Since the appliance is small in size, the aromas from the seafood will circulate and tend to blend together, which can make your food taste a bit odd if there are a few different types of food that you’re heating.

One detail about how to reheat seafood in the microwave is that the exterior of your fish will usually get hotter much faster than the interior, which means that you might have a difficult time enjoying your food because of the tough outer layer.

Oven Heating

The oven is perhaps the best way to reheat seafood. You’ll get the crunchy exterior that you desire and the warm interior that is full of flavor.

Set the oven on a low temperature when reheating to prevent burning your food. A temperature of 275 to 300 degrees is a good place to start, turning the heat up a bit if your seafood isn’t getting as hot as you want. Spread the seafood out on a sheet pan so that it has a chance to bake evenly.

One way to add moisture to your seafood is to splash a small amount of water and lemon juice on it before it’s heated. It only takes about 15 minutes to reheat seafood since it’s already been cooked before.

New Creations to Reheat Seafood

Another way to reheat seafood is to make a different meal with what you have. You could make shrimp and grits with almost any kind of shrimp.

Add a different flavor to the dish by using shredded cheese or hot sauce. You can make gumbo using flounder, catfish, salmon, and similar types of seafood.

Other ideas include making dips and spreads, salads, and sandwiches that allow you to enjoy the seafood that you have but in a new way.

How to Reheat Pumpkin Pie?

Who doesn’t love leftover pumpkin pie? But if you prefer your pie warm from the oven, try these pro tips and tricks on how to reheat pumpkin pie.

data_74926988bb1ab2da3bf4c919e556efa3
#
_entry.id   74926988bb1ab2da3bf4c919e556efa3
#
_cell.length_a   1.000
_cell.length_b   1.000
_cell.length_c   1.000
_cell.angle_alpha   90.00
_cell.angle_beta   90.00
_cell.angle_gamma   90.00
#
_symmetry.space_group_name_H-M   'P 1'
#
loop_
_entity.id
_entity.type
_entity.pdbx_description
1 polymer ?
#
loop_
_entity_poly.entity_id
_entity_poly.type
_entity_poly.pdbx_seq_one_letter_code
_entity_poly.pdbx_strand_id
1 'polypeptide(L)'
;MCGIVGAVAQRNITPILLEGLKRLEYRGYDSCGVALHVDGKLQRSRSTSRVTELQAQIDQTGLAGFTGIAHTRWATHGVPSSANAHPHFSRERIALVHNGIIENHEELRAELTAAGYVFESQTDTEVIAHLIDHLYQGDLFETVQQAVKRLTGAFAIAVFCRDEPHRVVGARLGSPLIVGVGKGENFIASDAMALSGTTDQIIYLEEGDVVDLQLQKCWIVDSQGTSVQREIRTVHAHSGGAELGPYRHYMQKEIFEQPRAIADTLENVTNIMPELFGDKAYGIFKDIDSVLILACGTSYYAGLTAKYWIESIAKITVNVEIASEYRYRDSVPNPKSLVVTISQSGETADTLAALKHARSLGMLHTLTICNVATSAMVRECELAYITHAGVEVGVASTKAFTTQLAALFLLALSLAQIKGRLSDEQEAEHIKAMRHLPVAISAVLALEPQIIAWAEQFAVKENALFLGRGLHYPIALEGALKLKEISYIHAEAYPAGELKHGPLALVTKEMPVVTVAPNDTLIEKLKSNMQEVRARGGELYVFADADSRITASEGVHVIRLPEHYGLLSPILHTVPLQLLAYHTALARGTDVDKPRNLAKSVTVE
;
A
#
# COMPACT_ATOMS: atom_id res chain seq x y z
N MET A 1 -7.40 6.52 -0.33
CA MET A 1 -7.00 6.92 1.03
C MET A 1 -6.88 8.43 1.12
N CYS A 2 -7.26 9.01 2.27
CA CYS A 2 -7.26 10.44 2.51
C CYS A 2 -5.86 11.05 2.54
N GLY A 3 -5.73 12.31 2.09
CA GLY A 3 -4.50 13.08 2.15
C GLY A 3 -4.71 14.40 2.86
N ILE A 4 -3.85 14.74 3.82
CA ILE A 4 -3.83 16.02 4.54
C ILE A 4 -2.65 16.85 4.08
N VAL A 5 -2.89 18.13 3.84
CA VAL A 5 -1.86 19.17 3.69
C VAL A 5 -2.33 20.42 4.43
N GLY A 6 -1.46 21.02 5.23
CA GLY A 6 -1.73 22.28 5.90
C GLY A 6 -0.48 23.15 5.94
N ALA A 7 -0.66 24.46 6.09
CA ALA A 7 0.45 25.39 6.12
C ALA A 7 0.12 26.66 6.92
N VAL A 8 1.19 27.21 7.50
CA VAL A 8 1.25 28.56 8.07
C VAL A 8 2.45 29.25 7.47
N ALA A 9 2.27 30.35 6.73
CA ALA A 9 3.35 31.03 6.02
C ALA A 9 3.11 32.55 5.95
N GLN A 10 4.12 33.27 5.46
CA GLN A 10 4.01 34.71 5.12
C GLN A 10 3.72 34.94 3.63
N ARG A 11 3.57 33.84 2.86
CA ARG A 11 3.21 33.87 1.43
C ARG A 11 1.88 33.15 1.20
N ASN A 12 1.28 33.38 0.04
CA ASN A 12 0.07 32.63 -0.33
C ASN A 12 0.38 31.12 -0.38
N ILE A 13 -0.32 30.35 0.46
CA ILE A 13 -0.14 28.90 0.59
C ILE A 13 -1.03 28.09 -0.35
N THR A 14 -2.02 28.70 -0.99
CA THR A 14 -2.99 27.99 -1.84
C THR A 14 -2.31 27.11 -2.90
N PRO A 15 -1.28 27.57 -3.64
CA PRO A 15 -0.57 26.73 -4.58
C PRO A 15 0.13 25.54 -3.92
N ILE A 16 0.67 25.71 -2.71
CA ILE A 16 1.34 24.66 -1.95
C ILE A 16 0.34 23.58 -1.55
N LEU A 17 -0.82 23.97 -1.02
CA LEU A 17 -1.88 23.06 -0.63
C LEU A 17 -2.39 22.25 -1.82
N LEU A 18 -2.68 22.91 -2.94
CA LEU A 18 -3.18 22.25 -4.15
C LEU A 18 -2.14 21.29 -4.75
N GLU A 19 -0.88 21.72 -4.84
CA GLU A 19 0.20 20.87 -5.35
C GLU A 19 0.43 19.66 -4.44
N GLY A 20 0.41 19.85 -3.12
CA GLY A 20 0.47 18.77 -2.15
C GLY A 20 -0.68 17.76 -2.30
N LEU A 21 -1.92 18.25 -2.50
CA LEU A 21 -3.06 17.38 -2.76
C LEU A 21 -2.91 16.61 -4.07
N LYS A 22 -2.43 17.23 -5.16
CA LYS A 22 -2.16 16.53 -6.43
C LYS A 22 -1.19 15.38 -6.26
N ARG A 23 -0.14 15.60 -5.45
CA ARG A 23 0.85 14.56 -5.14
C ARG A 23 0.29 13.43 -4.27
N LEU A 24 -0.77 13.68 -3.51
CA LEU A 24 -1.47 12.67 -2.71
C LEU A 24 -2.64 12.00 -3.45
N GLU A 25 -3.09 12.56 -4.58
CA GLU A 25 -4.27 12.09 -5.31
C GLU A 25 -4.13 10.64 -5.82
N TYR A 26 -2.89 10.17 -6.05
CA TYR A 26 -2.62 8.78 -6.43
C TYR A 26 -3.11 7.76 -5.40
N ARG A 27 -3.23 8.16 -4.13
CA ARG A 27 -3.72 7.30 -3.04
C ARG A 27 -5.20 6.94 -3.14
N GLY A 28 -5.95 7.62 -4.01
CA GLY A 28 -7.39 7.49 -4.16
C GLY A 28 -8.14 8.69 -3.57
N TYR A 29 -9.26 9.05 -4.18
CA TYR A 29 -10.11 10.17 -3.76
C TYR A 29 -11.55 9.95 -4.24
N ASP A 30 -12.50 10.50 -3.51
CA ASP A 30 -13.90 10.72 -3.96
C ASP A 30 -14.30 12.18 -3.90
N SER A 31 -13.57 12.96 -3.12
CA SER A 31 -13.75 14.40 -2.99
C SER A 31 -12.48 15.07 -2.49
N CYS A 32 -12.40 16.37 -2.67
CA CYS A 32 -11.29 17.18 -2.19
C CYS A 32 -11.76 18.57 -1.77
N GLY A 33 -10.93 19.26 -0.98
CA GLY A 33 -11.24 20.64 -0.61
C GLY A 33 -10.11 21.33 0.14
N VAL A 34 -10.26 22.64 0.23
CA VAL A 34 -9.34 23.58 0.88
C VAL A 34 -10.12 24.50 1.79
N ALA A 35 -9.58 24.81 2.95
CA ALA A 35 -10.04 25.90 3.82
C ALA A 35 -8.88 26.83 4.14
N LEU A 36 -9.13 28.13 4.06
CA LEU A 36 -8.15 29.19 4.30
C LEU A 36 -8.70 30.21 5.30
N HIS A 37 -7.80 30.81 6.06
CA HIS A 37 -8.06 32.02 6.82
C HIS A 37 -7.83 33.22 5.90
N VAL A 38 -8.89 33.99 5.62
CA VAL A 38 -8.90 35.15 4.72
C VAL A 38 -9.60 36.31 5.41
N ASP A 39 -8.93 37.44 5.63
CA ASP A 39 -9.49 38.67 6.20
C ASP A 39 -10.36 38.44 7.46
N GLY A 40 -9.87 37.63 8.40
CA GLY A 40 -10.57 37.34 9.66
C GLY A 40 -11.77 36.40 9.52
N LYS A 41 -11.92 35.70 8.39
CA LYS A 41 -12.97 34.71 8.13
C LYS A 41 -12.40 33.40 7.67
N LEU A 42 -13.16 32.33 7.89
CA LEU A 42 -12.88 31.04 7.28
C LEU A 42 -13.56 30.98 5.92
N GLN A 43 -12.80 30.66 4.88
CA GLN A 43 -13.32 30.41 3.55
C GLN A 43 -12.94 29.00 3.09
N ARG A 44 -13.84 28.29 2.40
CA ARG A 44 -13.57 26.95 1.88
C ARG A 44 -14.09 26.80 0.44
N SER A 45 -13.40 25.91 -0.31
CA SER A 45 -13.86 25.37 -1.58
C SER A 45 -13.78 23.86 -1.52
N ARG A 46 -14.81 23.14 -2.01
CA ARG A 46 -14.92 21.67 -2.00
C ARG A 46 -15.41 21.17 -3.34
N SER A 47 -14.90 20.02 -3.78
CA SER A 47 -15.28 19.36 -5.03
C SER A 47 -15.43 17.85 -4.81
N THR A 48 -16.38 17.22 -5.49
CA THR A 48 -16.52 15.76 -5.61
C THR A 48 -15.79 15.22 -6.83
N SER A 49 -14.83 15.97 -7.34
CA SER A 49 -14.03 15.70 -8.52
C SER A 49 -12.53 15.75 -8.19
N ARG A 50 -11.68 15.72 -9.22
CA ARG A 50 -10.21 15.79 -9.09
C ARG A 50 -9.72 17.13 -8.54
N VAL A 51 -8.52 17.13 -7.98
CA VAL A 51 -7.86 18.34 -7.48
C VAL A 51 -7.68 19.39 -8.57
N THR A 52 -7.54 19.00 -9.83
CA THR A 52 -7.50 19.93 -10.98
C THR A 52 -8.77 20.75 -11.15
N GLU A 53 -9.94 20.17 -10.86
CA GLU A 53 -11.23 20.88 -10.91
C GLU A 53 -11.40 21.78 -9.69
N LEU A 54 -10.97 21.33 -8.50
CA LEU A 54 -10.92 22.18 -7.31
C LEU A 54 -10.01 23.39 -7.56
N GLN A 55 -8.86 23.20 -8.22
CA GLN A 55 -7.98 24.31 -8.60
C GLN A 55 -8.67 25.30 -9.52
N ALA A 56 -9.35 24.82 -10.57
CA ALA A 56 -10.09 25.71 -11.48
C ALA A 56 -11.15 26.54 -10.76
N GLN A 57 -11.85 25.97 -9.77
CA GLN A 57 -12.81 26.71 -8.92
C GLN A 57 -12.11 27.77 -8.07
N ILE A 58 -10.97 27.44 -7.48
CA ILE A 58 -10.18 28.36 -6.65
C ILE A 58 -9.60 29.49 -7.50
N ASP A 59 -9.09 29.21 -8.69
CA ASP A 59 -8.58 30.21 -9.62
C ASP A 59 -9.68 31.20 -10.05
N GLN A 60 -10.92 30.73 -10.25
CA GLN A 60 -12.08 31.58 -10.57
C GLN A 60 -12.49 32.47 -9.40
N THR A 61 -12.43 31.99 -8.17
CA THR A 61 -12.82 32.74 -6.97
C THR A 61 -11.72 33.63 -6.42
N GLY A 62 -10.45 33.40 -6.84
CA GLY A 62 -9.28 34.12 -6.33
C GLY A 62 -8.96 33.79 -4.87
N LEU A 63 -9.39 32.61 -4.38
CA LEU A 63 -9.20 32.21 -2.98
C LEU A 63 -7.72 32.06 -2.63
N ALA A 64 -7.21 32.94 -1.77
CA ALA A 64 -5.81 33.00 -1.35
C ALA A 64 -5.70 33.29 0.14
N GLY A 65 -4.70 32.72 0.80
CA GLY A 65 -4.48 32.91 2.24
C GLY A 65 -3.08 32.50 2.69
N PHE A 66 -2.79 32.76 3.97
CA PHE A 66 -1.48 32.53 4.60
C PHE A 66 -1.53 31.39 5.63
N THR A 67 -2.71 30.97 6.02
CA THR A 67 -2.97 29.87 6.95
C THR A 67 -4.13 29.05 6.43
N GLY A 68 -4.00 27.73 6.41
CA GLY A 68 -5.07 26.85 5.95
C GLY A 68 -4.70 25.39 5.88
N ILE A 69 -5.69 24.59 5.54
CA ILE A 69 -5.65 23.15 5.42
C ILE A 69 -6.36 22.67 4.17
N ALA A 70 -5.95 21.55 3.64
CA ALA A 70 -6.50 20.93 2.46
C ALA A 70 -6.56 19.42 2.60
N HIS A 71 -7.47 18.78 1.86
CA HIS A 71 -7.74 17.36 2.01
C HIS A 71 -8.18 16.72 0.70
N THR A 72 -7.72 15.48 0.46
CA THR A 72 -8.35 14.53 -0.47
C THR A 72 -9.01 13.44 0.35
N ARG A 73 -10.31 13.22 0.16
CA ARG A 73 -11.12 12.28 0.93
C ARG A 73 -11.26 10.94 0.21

Microwave Method

In the microwave, you can easily reheat a small amount of pie. One or two pieces of pie can be safely and effectively warmed up in the microwave very quickly.

Just place your pie on a microwave safe plate, and heat it up on the standard setting for 10-30 seconds.

If you’re not sure how long it will take, heat for 10 second increments at a time. Check if the pie is hot enough by lightly touching the middle of the piece.

The microwave is also less likely to dry out the crust or burn the surface of the pie than the oven. To ensure that the pie stays moist while heating, you can put a cup of water in the microwave at the same time.

You can also cover the pie with plastic wrap before reheating.

Oven Method to Reheat Pumpkin Pie

Reheating your pumpkin pie in the oven is convenient if you want to heat the entire pie up. It also means you can leave the pie in the original baking plate.

Pumpkin pie is best reheated in the oven from room temperature. Let your refrigerated pie stand on the counter for 20 to 30 minutes, but no more than 2 hours, before putting it in the oven to reheat.

When reheating in the oven, your main concern is preventing the crust from burning. Protect the outer crust edge of the pie by wrapping it with strips of aluminum foil. The filling shouldn’t burn, but if you are concerned that it may, you can cover the entire pie with foil.

Preheat your oven to 350 degrees and bake your foil-protected pie for 10-15 minutes. Some pies may require a lengthier reheating time.

Test a small piece of pie from the center of the plate to determine if your pie is hot enough. If you need to heat your pumpkin pie for longer, do so in 10 minute increments to prevent burning.

Extra Special Reheated Pie

Make your reheated pumpkin pie taste extra delicious by trying some of these fun ways to spice up your leftovers.

1. Literally add more spice.

Lightly sprinkle a tiny bit of nutmeg over the top. You’ll be amazed how a little extra spice will make your reheated pie taste even better. Alternatively, why not try a light dusting of cocoa powder?

2. Top it up.